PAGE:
The IWA Basin Action Agenda. Connecting Cities and utilities (and industries) with their basins. Do you represent a city, industry or water and sanitation services? Do you represent a basin organisation, the agricultural or mining sector? The IWA invites you to participate in one of a series of workshops in Skukoza (South Africa), Buenos Aires (Argentina) and Cape Town (South Africa) to explore how your sector and organisation can be a water steward for healthy and sustainable basins. Find out more on the workshop series and upcoming webinar below.
Interested in contributing to the Basin Action Agenda today? Contact Katharine Cross, Programme Manager, Basins of the Future.
IWA is developing a Basin Action Agenda which aims to influence and activate utilities, cities and their industries to become water stewards working with basin and catchment organisations, as well as other water management stakeholders (e.g. agriculture and mining).
The Basin Action Agenda is a call to action to support the Principles for Water Wise Cities which aim to integrate water in planning across scales; help city leaders ensure that everyone in their cities has access to safe water and sanitation. There are 4 levels of action in the Principles:
| 1. Regenerative Water Services
2. Water Sensitive Urban Design
3. Basin Connected Cities
4. Water-wise Communities
The Agenda provides guidance pathways to enable Basin Connected Cities including securing the water resource, protecting water quality and preparing for extreme events. The Agenda outlines the rationale for urban stakeholders to lead the way in realizing their role as water stewards and the different pathways and activities towards achieving more integrated water resources management from catchment to consumer. Many of these actions are already happening and the Agenda provides a framework for showcasing best practices to inspire urban end users to be aware and respond to what is happening in their watershed.
Urban stakeholders have a critical role to play in preserving the freshwater resources on which they depend. A disruption in supply of freshwater resources to cities can have significant economic, environmental and health consequences. Global projections show that urban populations will continue to rise, which means improving water security and protecting water resources across basins which cities rely on is a priority. The world’s freshwater resources are under mounting pressure.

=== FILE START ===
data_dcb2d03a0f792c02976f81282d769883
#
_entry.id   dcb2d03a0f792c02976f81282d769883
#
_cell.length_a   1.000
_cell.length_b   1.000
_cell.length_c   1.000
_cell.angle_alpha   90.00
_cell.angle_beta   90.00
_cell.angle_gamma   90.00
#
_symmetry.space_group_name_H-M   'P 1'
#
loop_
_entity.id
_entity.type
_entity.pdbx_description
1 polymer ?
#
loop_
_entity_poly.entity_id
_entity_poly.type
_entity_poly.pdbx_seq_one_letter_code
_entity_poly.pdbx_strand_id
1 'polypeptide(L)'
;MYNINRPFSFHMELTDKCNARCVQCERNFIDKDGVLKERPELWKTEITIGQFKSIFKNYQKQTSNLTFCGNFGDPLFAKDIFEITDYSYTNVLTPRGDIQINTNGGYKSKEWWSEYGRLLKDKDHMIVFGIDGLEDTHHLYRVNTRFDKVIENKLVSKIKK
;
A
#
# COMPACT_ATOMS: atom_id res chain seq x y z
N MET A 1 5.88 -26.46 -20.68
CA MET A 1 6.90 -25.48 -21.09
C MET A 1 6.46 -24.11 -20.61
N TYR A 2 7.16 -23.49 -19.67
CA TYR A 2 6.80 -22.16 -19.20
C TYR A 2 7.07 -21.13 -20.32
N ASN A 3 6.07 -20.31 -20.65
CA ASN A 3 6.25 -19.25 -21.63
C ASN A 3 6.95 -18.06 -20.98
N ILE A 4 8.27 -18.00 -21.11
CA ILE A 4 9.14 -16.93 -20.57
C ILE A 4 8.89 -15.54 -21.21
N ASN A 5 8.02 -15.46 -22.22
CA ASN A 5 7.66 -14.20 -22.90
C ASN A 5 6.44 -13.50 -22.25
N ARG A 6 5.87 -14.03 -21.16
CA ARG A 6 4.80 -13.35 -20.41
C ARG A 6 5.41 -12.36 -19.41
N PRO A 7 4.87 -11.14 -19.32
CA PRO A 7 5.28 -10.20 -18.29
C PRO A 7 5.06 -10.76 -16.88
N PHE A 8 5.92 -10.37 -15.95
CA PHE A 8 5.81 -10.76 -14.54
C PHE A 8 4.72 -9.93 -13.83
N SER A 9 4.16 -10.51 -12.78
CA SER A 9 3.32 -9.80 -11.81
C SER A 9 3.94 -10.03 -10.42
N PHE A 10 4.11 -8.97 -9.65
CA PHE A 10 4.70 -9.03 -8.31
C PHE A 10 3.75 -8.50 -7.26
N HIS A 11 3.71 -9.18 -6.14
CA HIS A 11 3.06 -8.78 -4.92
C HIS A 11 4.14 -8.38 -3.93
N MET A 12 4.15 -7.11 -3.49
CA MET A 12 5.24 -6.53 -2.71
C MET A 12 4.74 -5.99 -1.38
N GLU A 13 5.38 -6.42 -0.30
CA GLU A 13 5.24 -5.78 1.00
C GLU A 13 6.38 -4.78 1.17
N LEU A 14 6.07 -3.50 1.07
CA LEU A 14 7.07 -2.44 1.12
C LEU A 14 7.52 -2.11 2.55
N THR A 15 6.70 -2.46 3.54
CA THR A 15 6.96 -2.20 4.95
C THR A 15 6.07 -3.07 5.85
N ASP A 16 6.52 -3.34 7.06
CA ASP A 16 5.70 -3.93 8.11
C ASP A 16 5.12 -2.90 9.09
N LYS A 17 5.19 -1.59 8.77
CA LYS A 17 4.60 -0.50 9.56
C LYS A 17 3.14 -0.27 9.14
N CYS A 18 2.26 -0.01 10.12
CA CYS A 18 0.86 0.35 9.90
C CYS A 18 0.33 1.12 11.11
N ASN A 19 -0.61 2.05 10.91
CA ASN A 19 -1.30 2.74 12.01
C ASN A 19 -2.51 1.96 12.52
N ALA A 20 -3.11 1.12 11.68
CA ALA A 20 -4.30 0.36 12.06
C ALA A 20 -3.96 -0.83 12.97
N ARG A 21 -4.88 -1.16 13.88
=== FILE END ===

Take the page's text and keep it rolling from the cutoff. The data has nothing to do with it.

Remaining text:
There are numerous sources of pressure mounting on the world’s freshwater resources:
Develop a vision: This can be developing an overall framework defining long-term ambitions and aspirations;
Strengthen governance and institutions to provide the framework for stakeholders to work together from catchment to tap to achieve the proposed vision;
Assess knowledge and capacity and taking actions to increase knowledge exchange and learning;
Integrate planning tools such as decision support systems and use risk based approaches to water management and increase data and information available on the catchment;
Take action with various implementation tools: Economic instruments and financing mechanisms; regulations; innovative technologies; integration of nature-based solutions.
Join us at the workshop series, entitled Against the flow: An Action Agenda to engage urban stakeholders in water resource management. The workshops are part of a series taking place at IWA events in developing the Action Agenda. Feedback received from your participation in the workshop series will be integrated into the launch of the Basin Action Agenda at the 2018 IWA World Water Congress in Tokyo. The workshops will focus on sharing experiences and identifying approaches to develop guidance for urban stakeholders to better manage water quantity and quality through actions at the catchment level.
We are also working on a webinar dedicated to showcasing the urban and basin stakeholders featured in a series of Basin Stories currently under development. The webinar will dive into the stories of how the different pathways towards strengthening the connection between cities and basins have been implemented in practice. More information to come.